Hoarding Can Be a Hazard for Your Older Loved One - Part 1

Posted by Haley Kotwicki on Apr 2, 2019 8:00:00 AM

While my grandpa and grandma lived in their independent living community for seniors, my mom and I would visit a couple of times each week to help with the light cleaning, such as dusting and vacuuming. The clutter we mostly left untouched until after my grandpa died. What we found was amazing: newspapers going back months, some aged candies and so on. I know, the situation could have been more challenging – they could have been hoarding.

hoarding and your healthAccording to Anxiety Canada, people with hoarding disorder (HD) have difficulty discarding things that have little to no value, such as broken items. The difference between a hobbyist and someone with HD is that a hobbyist will have an organized collection while someone with HD will live in disorder. Many people with HD believe that that they might find a use for the object or have some sentimental attachment.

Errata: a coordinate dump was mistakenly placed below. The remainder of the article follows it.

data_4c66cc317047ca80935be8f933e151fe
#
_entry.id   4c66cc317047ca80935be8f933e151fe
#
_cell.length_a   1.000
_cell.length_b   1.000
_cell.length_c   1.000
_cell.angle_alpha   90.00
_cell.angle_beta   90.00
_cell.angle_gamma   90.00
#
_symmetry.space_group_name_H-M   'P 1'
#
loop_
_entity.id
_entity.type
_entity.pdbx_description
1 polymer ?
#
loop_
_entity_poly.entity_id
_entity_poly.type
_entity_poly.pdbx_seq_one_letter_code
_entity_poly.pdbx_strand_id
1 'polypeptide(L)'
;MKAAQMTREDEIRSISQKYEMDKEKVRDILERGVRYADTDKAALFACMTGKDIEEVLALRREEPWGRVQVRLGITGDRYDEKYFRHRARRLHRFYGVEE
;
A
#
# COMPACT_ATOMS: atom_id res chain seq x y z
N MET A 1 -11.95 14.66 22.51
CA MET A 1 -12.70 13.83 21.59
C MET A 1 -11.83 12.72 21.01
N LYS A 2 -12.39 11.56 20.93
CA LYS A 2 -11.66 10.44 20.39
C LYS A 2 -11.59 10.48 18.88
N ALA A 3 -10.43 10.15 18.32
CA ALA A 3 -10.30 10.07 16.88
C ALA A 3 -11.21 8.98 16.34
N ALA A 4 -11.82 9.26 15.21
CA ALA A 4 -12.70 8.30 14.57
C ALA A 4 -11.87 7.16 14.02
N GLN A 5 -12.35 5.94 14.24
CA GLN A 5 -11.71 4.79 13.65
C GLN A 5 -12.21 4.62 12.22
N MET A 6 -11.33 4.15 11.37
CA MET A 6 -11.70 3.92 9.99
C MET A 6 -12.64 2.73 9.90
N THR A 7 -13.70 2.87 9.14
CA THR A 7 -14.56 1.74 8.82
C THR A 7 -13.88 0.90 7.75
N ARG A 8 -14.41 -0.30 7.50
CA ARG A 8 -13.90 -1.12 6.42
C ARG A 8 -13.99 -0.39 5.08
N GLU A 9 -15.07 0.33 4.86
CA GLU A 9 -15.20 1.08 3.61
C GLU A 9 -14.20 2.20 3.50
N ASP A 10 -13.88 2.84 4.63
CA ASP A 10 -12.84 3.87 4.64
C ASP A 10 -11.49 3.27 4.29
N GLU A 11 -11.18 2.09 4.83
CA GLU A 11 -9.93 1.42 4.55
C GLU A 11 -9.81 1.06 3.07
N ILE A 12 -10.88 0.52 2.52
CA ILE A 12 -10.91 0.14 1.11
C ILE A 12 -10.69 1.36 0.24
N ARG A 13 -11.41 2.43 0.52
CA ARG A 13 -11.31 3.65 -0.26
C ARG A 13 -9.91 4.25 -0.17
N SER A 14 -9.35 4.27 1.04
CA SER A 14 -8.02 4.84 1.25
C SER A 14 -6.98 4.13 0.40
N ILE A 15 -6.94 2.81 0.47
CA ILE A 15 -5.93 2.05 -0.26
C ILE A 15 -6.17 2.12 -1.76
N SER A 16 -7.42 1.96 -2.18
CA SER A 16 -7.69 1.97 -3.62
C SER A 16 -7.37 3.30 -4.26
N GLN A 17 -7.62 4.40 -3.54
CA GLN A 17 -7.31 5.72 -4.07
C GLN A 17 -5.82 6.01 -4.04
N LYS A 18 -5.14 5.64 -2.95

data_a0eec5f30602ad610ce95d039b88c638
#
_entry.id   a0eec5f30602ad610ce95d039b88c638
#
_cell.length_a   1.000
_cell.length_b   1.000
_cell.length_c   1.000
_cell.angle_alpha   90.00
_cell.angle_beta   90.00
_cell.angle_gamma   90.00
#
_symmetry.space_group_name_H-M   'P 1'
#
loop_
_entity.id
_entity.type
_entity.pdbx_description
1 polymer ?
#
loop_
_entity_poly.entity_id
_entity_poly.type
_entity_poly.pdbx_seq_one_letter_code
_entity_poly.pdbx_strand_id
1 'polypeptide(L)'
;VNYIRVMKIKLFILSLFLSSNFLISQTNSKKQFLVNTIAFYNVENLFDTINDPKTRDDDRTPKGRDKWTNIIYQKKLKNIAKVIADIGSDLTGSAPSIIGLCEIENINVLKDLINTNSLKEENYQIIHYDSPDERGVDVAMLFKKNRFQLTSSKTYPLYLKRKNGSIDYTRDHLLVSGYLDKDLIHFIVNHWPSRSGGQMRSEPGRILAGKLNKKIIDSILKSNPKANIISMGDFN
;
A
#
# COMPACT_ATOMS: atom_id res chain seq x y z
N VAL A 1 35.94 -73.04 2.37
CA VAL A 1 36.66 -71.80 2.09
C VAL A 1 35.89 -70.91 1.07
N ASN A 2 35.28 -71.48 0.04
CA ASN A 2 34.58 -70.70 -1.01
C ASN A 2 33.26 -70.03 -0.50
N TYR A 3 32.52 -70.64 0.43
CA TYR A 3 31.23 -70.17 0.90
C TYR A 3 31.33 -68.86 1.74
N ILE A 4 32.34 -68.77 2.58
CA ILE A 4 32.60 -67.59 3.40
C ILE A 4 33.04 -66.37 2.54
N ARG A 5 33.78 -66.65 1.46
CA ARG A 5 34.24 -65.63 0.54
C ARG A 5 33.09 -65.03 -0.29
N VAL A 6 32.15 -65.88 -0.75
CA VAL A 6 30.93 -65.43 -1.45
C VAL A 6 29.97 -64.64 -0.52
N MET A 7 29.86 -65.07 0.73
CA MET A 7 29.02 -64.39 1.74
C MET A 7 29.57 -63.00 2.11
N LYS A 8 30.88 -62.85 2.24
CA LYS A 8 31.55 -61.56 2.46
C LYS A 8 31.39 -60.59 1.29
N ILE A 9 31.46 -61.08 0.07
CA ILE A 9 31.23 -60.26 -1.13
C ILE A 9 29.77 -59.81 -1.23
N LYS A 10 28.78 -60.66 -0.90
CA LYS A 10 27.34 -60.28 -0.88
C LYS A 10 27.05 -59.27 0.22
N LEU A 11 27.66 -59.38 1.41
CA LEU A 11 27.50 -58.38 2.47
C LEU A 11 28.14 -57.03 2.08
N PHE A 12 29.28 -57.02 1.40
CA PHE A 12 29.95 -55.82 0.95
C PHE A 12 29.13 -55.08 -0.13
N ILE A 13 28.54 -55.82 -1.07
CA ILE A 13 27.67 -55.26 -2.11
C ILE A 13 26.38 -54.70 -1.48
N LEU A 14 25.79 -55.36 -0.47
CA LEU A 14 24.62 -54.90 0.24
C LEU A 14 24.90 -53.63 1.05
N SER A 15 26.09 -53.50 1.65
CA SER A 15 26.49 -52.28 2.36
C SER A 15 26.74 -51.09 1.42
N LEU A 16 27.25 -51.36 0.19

Dr. Peggy Richter, head of the Frederick W. Thompson Anxiety Disorders Centre in Toronto and associate professor of psychiatry with University of Toronto, estimates two to five percent of Canadians have compulsive hoarding disorder.

Potential Dangers

According to research, older adults with HD have increased health risks including:

  • Falling: Pathways filled with piles of things can cause someone to trip and fall.
  • Fire: The piles of possessions may topple or trap someone in the home during a fire or may even become a firestarter.
  • Poor hygiene: The bathtub or shower may become a space to house more objects.
  • Poor nutrition: Your loved one may choose to keep and eat expired food.
  • Medical problems: Although your loved one may take their medicine as prescribed, clutter can cause more symptoms. For instance, mold and dust may worsen pulmonary disorders. Clutter may make it difficult for caregivers to enter the home to administer care.
  • Insect infestations: Bugs can transmit a variety of diseases to humans.

Has your loved one’s clutter caused distress? Don’t let an excess of stuff create a wedge between you and your loved one. Be aware of possible safety concerns and do your best to provide the extra support to maintain a safe, clean home.

Check out part two coming next month.

Topics: Aging, Healthy Living

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